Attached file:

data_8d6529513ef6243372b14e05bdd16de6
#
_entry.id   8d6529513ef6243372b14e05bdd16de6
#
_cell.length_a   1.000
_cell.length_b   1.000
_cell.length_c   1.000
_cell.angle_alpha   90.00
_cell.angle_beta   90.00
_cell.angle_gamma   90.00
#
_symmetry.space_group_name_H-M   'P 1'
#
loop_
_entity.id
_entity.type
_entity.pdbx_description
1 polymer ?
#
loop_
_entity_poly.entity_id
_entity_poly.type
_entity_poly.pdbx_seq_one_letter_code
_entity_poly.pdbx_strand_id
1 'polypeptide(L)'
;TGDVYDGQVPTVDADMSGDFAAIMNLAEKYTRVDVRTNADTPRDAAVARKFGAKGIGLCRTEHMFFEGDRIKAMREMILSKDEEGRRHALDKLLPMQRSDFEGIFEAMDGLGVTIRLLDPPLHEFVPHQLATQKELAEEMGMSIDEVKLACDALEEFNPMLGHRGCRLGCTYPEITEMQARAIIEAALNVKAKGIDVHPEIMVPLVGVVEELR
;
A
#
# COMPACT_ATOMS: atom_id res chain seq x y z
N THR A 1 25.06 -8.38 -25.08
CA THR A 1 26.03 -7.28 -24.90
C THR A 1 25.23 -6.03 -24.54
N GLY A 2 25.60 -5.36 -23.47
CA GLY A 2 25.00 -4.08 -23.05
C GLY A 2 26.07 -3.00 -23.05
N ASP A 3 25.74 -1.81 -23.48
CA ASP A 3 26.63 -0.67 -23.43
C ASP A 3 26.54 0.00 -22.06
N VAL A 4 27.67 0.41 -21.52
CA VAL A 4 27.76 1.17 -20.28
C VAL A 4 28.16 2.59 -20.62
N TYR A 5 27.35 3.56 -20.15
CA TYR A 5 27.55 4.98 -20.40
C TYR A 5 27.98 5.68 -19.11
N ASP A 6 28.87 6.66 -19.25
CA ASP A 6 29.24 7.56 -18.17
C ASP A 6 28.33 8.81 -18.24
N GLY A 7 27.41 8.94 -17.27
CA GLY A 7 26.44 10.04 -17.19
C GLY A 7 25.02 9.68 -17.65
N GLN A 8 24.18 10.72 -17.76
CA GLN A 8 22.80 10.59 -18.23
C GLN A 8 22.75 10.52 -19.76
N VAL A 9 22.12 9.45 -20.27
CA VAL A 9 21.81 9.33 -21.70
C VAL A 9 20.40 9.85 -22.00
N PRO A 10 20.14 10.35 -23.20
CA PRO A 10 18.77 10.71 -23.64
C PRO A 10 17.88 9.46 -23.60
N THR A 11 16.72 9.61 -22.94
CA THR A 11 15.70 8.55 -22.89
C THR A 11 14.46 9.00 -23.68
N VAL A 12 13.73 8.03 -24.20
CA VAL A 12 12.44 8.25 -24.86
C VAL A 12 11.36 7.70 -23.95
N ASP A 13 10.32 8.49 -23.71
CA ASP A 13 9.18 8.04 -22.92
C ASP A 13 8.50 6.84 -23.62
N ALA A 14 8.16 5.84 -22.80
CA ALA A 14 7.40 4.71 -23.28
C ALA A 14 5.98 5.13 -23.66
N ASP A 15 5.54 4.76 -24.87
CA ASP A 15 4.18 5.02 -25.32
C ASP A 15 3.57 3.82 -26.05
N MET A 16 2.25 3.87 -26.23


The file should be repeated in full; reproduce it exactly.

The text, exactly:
data_8d6529513ef6243372b14e05bdd16de6
#
_entry.id   8d6529513ef6243372b14e05bdd16de6
#
_cell.length_a   1.000
_cell.length_b   1.000
_cell.length_c   1.000
_cell.angle_alpha   90.00
_cell.angle_beta   90.00
_cell.angle_gamma   90.00
#
_symmetry.space_group_name_H-M   'P 1'
#
loop_
_entity.id
_entity.type
_entity.pdbx_description
1 polymer ?
#
loop_
_entity_poly.entity_id
_entity_poly.type
_entity_poly.pdbx_seq_one_letter_code
_entity_poly.pdbx_strand_id
1 'polypeptide(L)'
;TGDVYDGQVPTVDADMSGDFAAIMNLAEKYTRVDVRTNADTPRDAAVARKFGAKGIGLCRTEHMFFEGDRIKAMREMILSKDEEGRRHALDKLLPMQRSDFEGIFEAMDGLGVTIRLLDPPLHEFVPHQLATQKELAEEMGMSIDEVKLACDALEEFNPMLGHRGCRLGCTYPEITEMQARAIIEAALNVKAKGIDVHPEIMVPLVGVVEELR
;
A
#
# COMPACT_ATOMS: atom_id res chain seq x y z
N THR A 1 25.06 -8.38 -25.08
CA THR A 1 26.03 -7.28 -24.90
C THR A 1 25.23 -6.03 -24.54
N GLY A 2 25.60 -5.36 -23.47
CA GLY A 2 25.00 -4.08 -23.05
C GLY A 2 26.07 -3.00 -23.05
N ASP A 3 25.74 -1.81 -23.48
CA ASP A 3 26.63 -0.67 -23.43
C ASP A 3 26.54 0.00 -22.06
N VAL A 4 27.67 0.41 -21.52
CA VAL A 4 27.76 1.17 -20.28
C VAL A 4 28.16 2.59 -20.62
N TYR A 5 27.35 3.56 -20.15
CA TYR A 5 27.55 4.98 -20.40
C TYR A 5 27.98 5.68 -19.11
N ASP A 6 28.87 6.66 -19.25
CA ASP A 6 29.24 7.56 -18.17
C ASP A 6 28.33 8.81 -18.24
N GLY A 7 27.41 8.94 -17.27
CA GLY A 7 26.44 10.04 -17.19
C GLY A 7 25.02 9.68 -17.65
N GLN A 8 24.18 10.72 -17.76
CA GLN A 8 22.80 10.59 -18.23
C GLN A 8 22.75 10.52 -19.76
N VAL A 9 22.12 9.45 -20.27
CA VAL A 9 21.81 9.33 -21.70
C VAL A 9 20.40 9.85 -22.00
N PRO A 10 20.14 10.35 -23.20
CA PRO A 10 18.77 10.71 -23.64
C PRO A 10 17.88 9.46 -23.60
N THR A 11 16.72 9.61 -22.94
CA THR A 11 15.70 8.55 -22.89
C THR A 11 14.46 9.00 -23.68
N VAL A 12 13.73 8.03 -24.20
CA VAL A 12 12.44 8.25 -24.86
C VAL A 12 11.36 7.70 -23.95
N ASP A 13 10.32 8.49 -23.71
CA ASP A 13 9.18 8.04 -22.92
C ASP A 13 8.50 6.84 -23.62
N ALA A 14 8.16 5.84 -22.80
CA ALA A 14 7.40 4.71 -23.28
C ALA A 14 5.98 5.13 -23.66
N ASP A 15 5.54 4.76 -24.87
CA ASP A 15 4.18 5.02 -25.32
C ASP A 15 3.57 3.82 -26.05
N MET A 16 2.25 3.87 -26.23